1. Physical quantities and their dimensions

The dimensions of a physical quantity refer to the type of units that must be used in order to obtain the measure of that quantity. Dimensions are expressed in terms of the base quantities and are denoted as shown below:

The dimensions are not dependent on the actual units used or on the details of the shape of the object whose are is being measured. The formulae for the areas (A) of the triangle and the circle are different but the dimensions of the areas in both cases are the same, [L2]. You may see some examples of physical quantities and their dimensions.

2. Dimensional analysis

Examining the dimensions of physical quantities is useful because it enables one to check whether equations are incorrect. Quantities on both sides of an equality must have the same dimensions.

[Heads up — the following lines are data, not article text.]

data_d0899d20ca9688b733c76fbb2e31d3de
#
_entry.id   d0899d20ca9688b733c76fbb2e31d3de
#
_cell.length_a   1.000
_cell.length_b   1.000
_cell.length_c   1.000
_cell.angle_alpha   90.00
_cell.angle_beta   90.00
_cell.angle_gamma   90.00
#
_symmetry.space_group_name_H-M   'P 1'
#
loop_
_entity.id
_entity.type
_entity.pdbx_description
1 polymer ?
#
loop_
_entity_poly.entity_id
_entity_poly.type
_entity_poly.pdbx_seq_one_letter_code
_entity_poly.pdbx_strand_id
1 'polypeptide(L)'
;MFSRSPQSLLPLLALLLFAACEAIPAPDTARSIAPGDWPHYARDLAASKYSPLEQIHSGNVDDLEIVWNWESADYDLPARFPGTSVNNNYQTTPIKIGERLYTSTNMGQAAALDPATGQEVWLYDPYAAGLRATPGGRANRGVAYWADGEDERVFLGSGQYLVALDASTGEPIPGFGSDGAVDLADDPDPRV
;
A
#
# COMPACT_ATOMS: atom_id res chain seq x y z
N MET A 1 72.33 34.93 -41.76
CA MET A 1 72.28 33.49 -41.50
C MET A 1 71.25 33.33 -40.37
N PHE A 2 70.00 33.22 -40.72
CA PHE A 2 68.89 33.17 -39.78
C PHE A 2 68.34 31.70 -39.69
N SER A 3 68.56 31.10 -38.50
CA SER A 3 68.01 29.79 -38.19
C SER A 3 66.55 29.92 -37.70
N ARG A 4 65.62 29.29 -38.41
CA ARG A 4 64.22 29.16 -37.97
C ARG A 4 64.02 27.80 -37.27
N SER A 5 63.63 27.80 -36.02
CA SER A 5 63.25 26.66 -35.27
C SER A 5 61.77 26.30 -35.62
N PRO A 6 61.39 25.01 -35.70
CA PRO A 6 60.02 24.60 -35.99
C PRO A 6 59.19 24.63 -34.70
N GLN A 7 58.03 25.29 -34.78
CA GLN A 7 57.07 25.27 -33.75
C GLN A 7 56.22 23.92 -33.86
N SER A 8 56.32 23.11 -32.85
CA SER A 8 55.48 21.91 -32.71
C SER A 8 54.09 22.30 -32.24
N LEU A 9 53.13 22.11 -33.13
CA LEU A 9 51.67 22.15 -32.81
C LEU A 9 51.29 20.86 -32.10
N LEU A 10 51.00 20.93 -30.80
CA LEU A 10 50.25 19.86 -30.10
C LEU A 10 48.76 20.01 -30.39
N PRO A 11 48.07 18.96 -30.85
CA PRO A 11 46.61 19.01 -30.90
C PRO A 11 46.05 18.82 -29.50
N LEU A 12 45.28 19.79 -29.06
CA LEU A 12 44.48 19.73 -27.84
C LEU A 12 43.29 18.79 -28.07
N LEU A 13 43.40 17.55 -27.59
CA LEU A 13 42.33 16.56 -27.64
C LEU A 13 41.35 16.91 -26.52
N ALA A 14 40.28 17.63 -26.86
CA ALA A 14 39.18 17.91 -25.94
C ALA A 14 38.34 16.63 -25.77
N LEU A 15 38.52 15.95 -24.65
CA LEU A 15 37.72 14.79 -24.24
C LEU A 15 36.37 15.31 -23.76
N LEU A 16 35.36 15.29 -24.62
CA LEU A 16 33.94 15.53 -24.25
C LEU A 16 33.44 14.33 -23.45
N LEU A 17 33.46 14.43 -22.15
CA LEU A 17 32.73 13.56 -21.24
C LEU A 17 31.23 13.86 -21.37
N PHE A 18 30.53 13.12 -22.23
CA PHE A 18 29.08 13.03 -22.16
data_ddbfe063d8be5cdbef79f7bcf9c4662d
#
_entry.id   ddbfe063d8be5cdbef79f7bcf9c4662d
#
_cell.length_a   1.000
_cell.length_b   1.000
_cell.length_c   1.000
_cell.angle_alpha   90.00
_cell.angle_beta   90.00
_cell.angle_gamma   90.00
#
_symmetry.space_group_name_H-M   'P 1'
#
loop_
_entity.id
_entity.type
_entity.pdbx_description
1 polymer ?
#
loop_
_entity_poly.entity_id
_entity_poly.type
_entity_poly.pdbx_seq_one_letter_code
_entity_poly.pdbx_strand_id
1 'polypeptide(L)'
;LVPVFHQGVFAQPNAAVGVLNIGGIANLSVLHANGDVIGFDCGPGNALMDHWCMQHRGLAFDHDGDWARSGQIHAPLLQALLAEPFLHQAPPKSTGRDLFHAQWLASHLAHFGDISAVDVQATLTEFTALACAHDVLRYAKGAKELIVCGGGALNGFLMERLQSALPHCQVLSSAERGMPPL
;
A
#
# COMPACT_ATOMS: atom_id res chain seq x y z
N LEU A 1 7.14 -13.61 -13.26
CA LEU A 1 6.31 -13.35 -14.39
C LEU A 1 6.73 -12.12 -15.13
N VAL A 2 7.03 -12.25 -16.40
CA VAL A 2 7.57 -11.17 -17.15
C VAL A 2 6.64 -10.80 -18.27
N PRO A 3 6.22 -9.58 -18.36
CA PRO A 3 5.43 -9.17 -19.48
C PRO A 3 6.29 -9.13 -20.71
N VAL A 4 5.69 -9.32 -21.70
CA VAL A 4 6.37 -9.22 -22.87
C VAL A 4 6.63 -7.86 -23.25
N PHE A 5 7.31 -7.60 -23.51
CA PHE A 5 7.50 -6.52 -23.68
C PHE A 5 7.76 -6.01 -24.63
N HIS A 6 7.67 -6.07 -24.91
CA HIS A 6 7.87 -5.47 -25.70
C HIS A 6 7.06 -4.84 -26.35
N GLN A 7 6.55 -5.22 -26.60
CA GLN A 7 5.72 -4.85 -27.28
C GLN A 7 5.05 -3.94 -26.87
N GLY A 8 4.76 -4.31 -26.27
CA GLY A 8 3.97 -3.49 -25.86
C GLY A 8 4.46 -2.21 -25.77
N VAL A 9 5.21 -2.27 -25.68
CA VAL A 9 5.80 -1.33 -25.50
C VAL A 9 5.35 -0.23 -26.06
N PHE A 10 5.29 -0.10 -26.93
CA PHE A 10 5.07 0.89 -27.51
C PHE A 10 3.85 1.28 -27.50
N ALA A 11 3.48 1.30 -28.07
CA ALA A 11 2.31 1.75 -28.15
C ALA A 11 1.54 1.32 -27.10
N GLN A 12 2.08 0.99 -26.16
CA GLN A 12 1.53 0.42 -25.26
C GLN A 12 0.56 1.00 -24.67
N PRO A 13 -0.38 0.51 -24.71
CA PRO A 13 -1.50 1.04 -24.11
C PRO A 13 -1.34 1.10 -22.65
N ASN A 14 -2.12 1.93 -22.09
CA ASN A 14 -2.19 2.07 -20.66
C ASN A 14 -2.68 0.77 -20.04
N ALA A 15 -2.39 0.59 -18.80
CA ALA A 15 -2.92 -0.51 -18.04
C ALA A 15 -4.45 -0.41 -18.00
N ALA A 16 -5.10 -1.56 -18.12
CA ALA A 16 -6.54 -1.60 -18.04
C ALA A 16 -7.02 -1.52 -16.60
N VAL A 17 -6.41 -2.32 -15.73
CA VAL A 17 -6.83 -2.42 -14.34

Only quantities with the same dimensions can be added or subtracted. For example, imagine that you (rather hastily!) derived an equation describing the motion of an acceleration body in terms of its final velocity, vf, its initial velocity, vi, its acceleration, a, and the elapsed time, Δt:

vf = viΔt + aΔt

Can this be correct? Examine the dimensions of each term:

[ LT-1 ] = [ LT-1 ][ T ] + [ LT-2 ][ T]
[ LT-1 ] = [ L ] + [ L ][T-1]                 

The term on the left hand side of the equation does not have the same dimensions as the terms on the right hand side, and therefore it must be wrong.

Note that consistency of dimensions does not guarantee correctness!

3. Additional questions

What is the measure of a quantity?

The measure of a physical quantity is a number equal to the physical quantity divided by the unit.

For example, if you pay R120 for a book, the amount paid is the physical quantity, the unit of currency is the rand (1 R) and the measure is the number 120.

Examples of physical quantities and their dimensions

Quantity Dimensions Quantity Dimensions
length [L] force [MLT-2]
area [L2] pressure [ML-1T-2]
volume [L3] energy, work [ML2T-2]
density [ML-3] power [ML2T-3]
speed [LT-1] electric charge [IT]
acceleration [LT-2] electric potential difference [ML2T-3I-1]
momentum [MLT-1] electric resistance [ML2T-3I-2]